Featuring Ainsley Rose.
Ainsley Rose is an experienced educator, author, speaker and consultant. Former Director of Education for the Western Quebec School Board. Join us as Ainsley reflects on a lifetime of inspirational one on one encounters, why education is still stuck in a sort of caste system and how great teachers make great leaders.
- People have been starving for professional learning for their teachers and their leaders.
- It’s too often a narrow view of what needs to be done in the classroom to help kids acquire the skills that they need to be successful at the end of the day.
- If I could do what I wanted I would do what I usually did in my leadership roles, first to ask people about what is it that they want to accomplish and they haven’t been able to do, and they find that people always have an answer to that.
- The follow up question to that is how can I help you to achieve that.
Ideally we want people who are intrinsically motivated as opposed to having somebody from outside to tell them what to do and how to do it.
- One of the biggest mistakes that school districts make is to lay stuff on people instead of gathering the evidence of what it is that they need.
- The problem we face with adults is the same as with children, we want them to be intrinsically motivated.
- By the time they are in grade 3 they lose their curiosity, their desire to ask why, because it is menu-driven.
WWe have to get back trying to build that joy and passion to learn about things that are bigger than what we are now.
- Until very recently, there have not been any disruptive forces that have gotten people to reconsider how they do education.
- Education is one of those places where there is only one way to do business and that’s the way we’ve done it before.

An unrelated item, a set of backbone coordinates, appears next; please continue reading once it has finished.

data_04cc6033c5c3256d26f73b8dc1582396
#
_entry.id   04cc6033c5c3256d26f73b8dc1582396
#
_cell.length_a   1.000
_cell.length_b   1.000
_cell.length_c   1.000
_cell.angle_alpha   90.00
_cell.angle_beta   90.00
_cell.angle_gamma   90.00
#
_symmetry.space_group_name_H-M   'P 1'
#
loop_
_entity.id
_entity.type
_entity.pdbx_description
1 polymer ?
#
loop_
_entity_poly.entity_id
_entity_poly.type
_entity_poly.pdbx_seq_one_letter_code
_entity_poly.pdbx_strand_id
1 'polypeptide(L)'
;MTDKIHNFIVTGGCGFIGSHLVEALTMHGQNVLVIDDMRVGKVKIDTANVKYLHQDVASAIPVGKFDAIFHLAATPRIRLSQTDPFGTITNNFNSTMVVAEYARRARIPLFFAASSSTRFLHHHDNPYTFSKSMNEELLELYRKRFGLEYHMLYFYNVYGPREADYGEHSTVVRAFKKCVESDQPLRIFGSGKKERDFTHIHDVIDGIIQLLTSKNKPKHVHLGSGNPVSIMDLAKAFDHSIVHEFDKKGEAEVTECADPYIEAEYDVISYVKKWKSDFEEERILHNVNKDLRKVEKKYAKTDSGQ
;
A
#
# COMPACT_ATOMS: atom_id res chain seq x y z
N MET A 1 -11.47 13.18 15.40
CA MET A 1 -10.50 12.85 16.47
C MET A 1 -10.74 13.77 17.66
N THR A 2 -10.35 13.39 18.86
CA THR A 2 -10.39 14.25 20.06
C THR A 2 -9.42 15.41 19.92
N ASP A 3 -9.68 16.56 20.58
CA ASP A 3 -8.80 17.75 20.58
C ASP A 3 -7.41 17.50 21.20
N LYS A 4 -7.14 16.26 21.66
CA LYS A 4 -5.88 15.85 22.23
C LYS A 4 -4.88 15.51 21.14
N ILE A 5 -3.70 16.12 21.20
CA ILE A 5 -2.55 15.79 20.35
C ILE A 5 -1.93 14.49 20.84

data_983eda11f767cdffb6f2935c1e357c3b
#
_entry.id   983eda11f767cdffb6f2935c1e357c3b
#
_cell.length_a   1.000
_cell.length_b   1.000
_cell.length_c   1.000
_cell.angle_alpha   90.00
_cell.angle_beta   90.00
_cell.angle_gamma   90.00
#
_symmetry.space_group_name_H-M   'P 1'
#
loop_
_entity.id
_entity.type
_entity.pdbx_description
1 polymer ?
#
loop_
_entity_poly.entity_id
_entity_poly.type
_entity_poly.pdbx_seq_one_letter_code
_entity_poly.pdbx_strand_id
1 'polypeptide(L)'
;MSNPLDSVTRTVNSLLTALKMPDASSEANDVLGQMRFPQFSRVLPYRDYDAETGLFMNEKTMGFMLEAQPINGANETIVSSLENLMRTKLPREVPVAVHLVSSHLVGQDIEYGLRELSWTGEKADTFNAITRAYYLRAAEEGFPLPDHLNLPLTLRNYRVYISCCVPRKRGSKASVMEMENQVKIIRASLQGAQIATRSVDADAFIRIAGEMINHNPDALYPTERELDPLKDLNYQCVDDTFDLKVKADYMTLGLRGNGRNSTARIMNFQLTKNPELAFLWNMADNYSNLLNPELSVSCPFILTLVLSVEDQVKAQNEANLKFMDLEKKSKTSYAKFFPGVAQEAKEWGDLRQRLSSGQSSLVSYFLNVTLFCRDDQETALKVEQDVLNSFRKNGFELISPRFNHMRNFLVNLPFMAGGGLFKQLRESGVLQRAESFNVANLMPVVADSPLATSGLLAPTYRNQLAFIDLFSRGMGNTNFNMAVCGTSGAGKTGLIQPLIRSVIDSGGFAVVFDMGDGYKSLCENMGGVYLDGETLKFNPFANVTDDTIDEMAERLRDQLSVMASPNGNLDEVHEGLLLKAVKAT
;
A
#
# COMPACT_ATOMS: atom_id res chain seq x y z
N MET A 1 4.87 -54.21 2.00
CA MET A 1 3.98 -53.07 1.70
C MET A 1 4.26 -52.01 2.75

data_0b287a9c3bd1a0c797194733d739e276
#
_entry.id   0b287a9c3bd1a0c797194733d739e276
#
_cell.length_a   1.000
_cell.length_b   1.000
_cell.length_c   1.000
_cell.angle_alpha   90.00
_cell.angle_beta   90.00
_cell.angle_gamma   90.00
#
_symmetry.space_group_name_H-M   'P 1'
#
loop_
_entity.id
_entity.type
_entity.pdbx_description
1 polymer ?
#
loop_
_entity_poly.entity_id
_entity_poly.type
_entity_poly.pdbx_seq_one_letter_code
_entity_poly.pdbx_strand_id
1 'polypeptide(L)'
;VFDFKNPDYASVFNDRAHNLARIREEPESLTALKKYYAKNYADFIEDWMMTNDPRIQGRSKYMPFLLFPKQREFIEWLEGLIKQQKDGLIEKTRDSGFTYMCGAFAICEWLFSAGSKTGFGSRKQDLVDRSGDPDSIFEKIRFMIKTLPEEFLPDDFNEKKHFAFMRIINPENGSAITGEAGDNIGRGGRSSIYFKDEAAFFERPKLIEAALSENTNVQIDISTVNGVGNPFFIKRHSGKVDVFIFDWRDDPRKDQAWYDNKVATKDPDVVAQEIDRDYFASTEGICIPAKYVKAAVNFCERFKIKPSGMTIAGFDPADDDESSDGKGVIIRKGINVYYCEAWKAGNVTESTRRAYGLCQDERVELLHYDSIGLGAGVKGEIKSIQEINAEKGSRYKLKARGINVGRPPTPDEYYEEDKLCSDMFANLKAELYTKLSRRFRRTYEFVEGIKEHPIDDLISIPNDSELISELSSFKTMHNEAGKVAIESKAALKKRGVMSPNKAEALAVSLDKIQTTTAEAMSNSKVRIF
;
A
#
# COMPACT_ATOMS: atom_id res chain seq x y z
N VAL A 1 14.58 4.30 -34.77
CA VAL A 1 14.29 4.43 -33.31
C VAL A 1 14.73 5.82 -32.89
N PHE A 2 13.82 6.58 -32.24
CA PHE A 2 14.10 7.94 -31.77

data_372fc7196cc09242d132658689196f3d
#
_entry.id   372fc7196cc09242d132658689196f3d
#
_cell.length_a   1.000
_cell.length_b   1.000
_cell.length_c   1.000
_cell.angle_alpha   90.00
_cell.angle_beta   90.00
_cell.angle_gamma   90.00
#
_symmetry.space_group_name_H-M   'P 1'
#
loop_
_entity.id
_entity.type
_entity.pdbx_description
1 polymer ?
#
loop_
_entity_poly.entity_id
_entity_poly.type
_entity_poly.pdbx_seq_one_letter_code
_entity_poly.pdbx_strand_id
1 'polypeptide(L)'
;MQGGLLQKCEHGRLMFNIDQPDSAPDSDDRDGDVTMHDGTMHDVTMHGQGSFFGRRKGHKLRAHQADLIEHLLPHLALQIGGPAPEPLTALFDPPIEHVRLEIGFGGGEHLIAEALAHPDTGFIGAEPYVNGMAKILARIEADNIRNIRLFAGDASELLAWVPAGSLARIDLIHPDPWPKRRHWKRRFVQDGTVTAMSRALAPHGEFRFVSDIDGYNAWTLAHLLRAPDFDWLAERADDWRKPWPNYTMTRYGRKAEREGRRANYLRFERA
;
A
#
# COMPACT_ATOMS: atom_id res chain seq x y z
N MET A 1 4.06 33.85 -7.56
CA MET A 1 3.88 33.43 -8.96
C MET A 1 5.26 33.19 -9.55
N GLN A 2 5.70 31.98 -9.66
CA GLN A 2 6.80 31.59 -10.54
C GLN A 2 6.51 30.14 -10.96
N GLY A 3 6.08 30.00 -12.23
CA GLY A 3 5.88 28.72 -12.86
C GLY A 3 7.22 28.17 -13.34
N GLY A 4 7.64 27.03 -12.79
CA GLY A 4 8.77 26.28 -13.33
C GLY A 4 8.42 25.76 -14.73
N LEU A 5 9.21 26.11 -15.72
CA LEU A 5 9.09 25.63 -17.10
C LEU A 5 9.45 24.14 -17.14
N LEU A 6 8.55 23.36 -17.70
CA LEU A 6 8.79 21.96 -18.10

- Every parent is an expert because they went to school, and they want it to be the same way it was for them.
- Innovative efforts are isolated and they don’t seem to get to scale. Does not have an answer for that.
It seems like a caste system, there is a sort of intelligentsia, even though we want all students to be successful there doesn’t seem to be a willingness to act on that.
- I´m not sure there are many people out there who think beyond the box, think that there is a different way to do this.
- Education is a very insular process.
- He uses the expression deprivatizing practice, teachers opening up their doors.
- In order to be an outstanding leader you need to have been an outstanding feature that is not often the criteria we use to choose leaders in education.
Most of the times people who are in leadership positions are not given the time to focus on learning, they become more managers than instructional leaders.
- The model is to try to proliferate the after conference experience, the profit motive for the big businesses.
- We interact with human beings on a very personal basis, that is the essence of what influence is all about.
- Persuasion is only one form of influence. There is a continuum. At the low end there is coercion. We want people to aspire, at the higher end of the spectrum.
- Concept of efficacy, belief that we carry within ourselves about whether we can be successful.
- People give you permission to allow you to influence them.
- I need first to understand and only then be understood.
I wish we can get to the point in education where our students are desperate to come to school as opposed to being mandated to come to school.